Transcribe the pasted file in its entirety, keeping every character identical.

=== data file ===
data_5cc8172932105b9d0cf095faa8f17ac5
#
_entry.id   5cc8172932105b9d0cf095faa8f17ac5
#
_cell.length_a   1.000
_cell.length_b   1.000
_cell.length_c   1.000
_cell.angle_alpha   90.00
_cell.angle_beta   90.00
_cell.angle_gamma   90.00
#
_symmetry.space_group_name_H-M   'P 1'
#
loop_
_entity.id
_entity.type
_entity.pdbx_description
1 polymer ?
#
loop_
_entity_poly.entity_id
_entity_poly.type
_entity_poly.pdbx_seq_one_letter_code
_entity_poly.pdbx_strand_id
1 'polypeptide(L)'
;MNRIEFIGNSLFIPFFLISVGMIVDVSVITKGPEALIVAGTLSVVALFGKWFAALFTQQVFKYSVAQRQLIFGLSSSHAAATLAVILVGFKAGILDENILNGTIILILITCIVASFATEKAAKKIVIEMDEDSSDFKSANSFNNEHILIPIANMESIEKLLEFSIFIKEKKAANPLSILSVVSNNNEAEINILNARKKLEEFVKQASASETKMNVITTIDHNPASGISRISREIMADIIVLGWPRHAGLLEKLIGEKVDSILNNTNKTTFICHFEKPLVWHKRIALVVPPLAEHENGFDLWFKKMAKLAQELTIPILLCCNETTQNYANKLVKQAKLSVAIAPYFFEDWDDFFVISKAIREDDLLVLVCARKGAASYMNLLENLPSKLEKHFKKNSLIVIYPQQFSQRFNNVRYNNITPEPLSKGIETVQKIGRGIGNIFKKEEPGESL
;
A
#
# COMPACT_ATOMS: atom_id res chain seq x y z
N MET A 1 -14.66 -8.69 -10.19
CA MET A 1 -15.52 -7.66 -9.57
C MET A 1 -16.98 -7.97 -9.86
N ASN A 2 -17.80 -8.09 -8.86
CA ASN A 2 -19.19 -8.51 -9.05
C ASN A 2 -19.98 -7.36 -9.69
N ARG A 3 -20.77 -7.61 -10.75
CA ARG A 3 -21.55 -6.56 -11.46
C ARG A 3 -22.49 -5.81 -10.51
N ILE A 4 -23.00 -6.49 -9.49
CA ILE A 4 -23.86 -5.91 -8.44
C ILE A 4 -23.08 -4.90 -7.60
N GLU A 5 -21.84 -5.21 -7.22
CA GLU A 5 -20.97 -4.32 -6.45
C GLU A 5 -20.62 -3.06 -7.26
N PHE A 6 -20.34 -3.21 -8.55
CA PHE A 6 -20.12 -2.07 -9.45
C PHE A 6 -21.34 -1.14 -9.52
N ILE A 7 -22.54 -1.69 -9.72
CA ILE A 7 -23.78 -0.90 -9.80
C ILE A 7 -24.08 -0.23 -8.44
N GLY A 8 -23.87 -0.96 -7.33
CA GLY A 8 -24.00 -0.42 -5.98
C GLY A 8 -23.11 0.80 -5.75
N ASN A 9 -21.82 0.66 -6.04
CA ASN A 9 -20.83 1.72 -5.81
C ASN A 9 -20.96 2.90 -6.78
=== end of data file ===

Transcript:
data_5cc8172932105b9d0cf095faa8f17ac5
#
_entry.id   5cc8172932105b9d0cf095faa8f17ac5
#
_cell.length_a   1.000
_cell.length_b   1.000
_cell.length_c   1.000
_cell.angle_alpha   90.00
_cell.angle_beta   90.00
_cell.angle_gamma   90.00
#
_symmetry.space_group_name_H-M   'P 1'
#
loop_
_entity.id
_entity.type
_entity.pdbx_description
1 polymer ?
#
loop_
_entity_poly.entity_id
_entity_poly.type
_entity_poly.pdbx_seq_one_letter_code
_entity_poly.pdbx_strand_id
1 'polypeptide(L)'
;MNRIEFIGNSLFIPFFLISVGMIVDVSVITKGPEALIVAGTLSVVALFGKWFAALFTQQVFKYSVAQRQLIFGLSSSHAAATLAVILVGFKAGILDENILNGTIILILITCIVASFATEKAAKKIVIEMDEDSSDFKSANSFNNEHILIPIANMESIEKLLEFSIFIKEKKAANPLSILSVVSNNNEAEINILNARKKLEEFVKQASASETKMNVITTIDHNPASGISRISREIMADIIVLGWPRHAGLLEKLIGEKVDSILNNTNKTTFICHFEKPLVWHKRIALVVPPLAEHENGFDLWFKKMAKLAQELTIPILLCCNETTQNYANKLVKQAKLSVAIAPYFFEDWDDFFVISKAIREDDLLVLVCARKGAASYMNLLENLPSKLEKHFKKNSLIVIYPQQFSQRFNNVRYNNITPEPLSKGIETVQKIGRGIGNIFKKEEPGESL
;
A
#
# COMPACT_ATOMS: atom_id res chain seq x y z
N MET A 1 -14.66 -8.69 -10.19
CA MET A 1 -15.52 -7.66 -9.57
C MET A 1 -16.98 -7.97 -9.86
N ASN A 2 -17.80 -8.09 -8.86
CA ASN A 2 -19.19 -8.51 -9.05
C ASN A 2 -19.98 -7.36 -9.69
N ARG A 3 -20.77 -7.61 -10.75
CA ARG A 3 -21.55 -6.56 -11.46
C ARG A 3 -22.49 -5.81 -10.51
N ILE A 4 -23.00 -6.49 -9.49
CA ILE A 4 -23.86 -5.91 -8.44
C ILE A 4 -23.08 -4.90 -7.60
N GLU A 5 -21.84 -5.21 -7.22
CA GLU A 5 -20.97 -4.32 -6.45
C GLU A 5 -20.62 -3.06 -7.26
N PHE A 6 -20.34 -3.21 -8.55
CA PHE A 6 -20.12 -2.07 -9.45
C PHE A 6 -21.34 -1.14 -9.52
N ILE A 7 -22.54 -1.69 -9.72
CA ILE A 7 -23.78 -0.90 -9.80
C ILE A 7 -24.08 -0.23 -8.44
N GLY A 8 -23.87 -0.96 -7.33
CA GLY A 8 -24.00 -0.42 -5.98
C GLY A 8 -23.11 0.80 -5.75
N ASN A 9 -21.82 0.66 -6.04
CA ASN A 9 -20.83 1.72 -5.81
C ASN A 9 -20.96 2.90 -6.78